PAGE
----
Even as the fresh setbacks to the TPP comes amid ebbing global trade flows and slowing economic growth worldwide, these two businesses are holding on to a glass half-full outlook.

Tee Yih Jia's Ms Goi told Channel NewsAsia: "Although a sluggish economy might affect some of our export sales, we may be able to mitigate the impact by propelling growth in our retail market sales as more people choose to eat at home more versus dining outside."

Sing Lun's Mr Lee noted that the company's order book has "not been as robust as before" amid uncertainties such as Brexit, but the company is counting on strategies such as expanding its manufacturing capabilities to stay ahead of the curve.

According to the Singapore Business Federation (SBF), the local business community has "not expressed any concerns so far with regard to the TPP". Given the scale and complexity of the agreement, its ratification and implementation was not going to be straightforward, noted SBF CEO Ho Meng Kit.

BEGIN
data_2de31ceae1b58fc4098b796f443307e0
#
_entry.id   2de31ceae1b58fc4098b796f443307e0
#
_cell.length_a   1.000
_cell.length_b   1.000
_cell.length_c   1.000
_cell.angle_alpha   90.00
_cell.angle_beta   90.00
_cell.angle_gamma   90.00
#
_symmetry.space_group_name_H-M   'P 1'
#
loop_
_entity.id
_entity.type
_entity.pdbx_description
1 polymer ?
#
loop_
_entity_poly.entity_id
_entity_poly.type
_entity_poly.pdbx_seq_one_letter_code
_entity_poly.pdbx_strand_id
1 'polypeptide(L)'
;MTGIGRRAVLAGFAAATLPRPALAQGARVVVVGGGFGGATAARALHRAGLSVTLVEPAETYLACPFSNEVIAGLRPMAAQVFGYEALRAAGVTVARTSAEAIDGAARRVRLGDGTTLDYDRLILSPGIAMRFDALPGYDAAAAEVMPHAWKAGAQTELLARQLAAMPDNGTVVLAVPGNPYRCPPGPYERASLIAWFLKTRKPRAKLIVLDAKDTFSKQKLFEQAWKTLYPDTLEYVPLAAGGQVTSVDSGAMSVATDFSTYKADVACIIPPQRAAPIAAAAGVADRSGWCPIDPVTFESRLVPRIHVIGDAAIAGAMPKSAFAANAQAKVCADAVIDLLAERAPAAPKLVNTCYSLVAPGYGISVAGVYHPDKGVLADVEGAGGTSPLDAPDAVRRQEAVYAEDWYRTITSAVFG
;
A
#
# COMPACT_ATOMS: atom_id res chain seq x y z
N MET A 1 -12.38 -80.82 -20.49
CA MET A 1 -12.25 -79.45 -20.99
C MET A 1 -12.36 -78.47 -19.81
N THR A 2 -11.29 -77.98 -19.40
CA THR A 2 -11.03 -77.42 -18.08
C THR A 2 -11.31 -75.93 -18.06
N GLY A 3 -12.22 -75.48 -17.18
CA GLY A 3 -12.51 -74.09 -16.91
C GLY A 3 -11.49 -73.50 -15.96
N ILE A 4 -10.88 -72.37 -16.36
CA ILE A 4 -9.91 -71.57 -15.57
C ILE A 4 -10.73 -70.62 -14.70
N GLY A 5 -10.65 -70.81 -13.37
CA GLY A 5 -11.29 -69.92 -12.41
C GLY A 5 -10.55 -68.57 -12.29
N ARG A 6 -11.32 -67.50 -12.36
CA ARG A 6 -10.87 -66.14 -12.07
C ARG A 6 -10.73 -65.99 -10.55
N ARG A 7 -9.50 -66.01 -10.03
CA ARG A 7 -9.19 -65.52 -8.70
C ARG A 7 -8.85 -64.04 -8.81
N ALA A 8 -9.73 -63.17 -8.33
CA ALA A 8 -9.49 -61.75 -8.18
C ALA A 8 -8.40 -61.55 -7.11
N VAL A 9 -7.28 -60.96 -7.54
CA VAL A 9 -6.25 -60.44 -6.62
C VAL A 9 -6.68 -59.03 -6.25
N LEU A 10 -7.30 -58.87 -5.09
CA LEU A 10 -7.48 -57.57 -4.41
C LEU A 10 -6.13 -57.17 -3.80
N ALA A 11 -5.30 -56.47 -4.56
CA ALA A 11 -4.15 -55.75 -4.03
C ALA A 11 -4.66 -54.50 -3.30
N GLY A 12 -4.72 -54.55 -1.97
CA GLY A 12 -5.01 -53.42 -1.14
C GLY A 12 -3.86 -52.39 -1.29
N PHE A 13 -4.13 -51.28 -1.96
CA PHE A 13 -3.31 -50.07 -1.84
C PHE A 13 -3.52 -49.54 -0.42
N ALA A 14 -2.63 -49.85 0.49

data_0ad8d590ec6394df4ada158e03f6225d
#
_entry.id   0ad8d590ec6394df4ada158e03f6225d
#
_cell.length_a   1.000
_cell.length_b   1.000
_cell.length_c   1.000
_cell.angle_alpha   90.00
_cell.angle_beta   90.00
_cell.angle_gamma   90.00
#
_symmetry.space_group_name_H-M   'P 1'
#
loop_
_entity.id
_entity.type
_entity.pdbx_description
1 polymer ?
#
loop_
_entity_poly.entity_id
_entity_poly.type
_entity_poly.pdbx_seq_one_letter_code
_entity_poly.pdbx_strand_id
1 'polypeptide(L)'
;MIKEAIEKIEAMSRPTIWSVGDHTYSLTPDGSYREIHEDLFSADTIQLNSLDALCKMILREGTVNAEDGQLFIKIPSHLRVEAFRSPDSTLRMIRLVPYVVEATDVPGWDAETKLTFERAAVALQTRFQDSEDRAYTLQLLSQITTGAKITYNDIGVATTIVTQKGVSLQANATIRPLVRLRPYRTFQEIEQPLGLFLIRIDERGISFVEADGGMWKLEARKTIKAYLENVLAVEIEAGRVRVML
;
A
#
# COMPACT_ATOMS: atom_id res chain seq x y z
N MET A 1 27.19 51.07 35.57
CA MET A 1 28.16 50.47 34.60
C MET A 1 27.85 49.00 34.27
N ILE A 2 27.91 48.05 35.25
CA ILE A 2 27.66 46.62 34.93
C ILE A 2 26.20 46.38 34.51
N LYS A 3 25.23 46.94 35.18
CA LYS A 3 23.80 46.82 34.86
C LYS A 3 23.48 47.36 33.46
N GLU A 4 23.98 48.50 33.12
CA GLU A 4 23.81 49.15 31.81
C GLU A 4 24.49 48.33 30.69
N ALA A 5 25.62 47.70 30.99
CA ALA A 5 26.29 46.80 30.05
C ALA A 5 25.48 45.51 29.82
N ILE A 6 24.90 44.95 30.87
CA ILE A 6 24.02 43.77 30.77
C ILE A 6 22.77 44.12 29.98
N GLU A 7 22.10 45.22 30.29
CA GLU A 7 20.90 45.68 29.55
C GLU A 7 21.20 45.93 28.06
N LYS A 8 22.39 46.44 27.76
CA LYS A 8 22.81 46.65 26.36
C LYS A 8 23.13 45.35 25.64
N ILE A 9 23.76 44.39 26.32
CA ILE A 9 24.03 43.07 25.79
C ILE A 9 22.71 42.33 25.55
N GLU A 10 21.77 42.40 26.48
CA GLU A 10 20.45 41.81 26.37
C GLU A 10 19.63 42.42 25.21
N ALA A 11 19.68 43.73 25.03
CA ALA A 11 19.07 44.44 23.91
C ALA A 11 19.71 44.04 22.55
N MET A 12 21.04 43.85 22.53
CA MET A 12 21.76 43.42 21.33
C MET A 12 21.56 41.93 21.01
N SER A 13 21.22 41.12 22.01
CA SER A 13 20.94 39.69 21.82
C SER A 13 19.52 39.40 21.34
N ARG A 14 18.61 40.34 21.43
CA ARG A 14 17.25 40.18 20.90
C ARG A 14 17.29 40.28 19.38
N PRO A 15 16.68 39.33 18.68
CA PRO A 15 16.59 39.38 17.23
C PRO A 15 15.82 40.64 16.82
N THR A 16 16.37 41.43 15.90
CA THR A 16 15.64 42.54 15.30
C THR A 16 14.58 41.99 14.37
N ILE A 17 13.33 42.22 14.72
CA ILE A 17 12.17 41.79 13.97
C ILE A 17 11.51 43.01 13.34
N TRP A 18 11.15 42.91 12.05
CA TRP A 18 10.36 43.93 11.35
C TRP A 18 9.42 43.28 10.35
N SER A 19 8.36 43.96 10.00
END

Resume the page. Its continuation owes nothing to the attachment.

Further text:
Mr Ho added that the US’ withdrawal from the TPP "is a setback not only for Singapore, but also the region and the world". However, if the TPP does fall through, there are other initiatives and agreements that can be pursued such as bilateral trade agreements, the Regional Comprehensive Economic Partnership (RCEP) and the ASEAN Economic Community, he said.


That is also why some economists reasoned that Singapore may not feel the direct economic impact from a TPP breakdown, at least in the near term.

According to the Peterson Institute for International Economics, the trade accord is expected to give Singapore's GDP growth a 2 per cent boost by 2025, compared to 13.6 and 6.1 per cent for Vietnam and Malaysia respectively.

"Everyone has overestimated the potential impact of the TPP," DBS senior economist Irvin Seah said. "If you talk about market size, it is perhaps the biggest outside of the WTO (World Trade Organisation) so in that regard, the TPP is significant. But as far as Singapore is concerned, the level of commitment in the TPP pales in comparison to the bilateral trade agreements that we already have."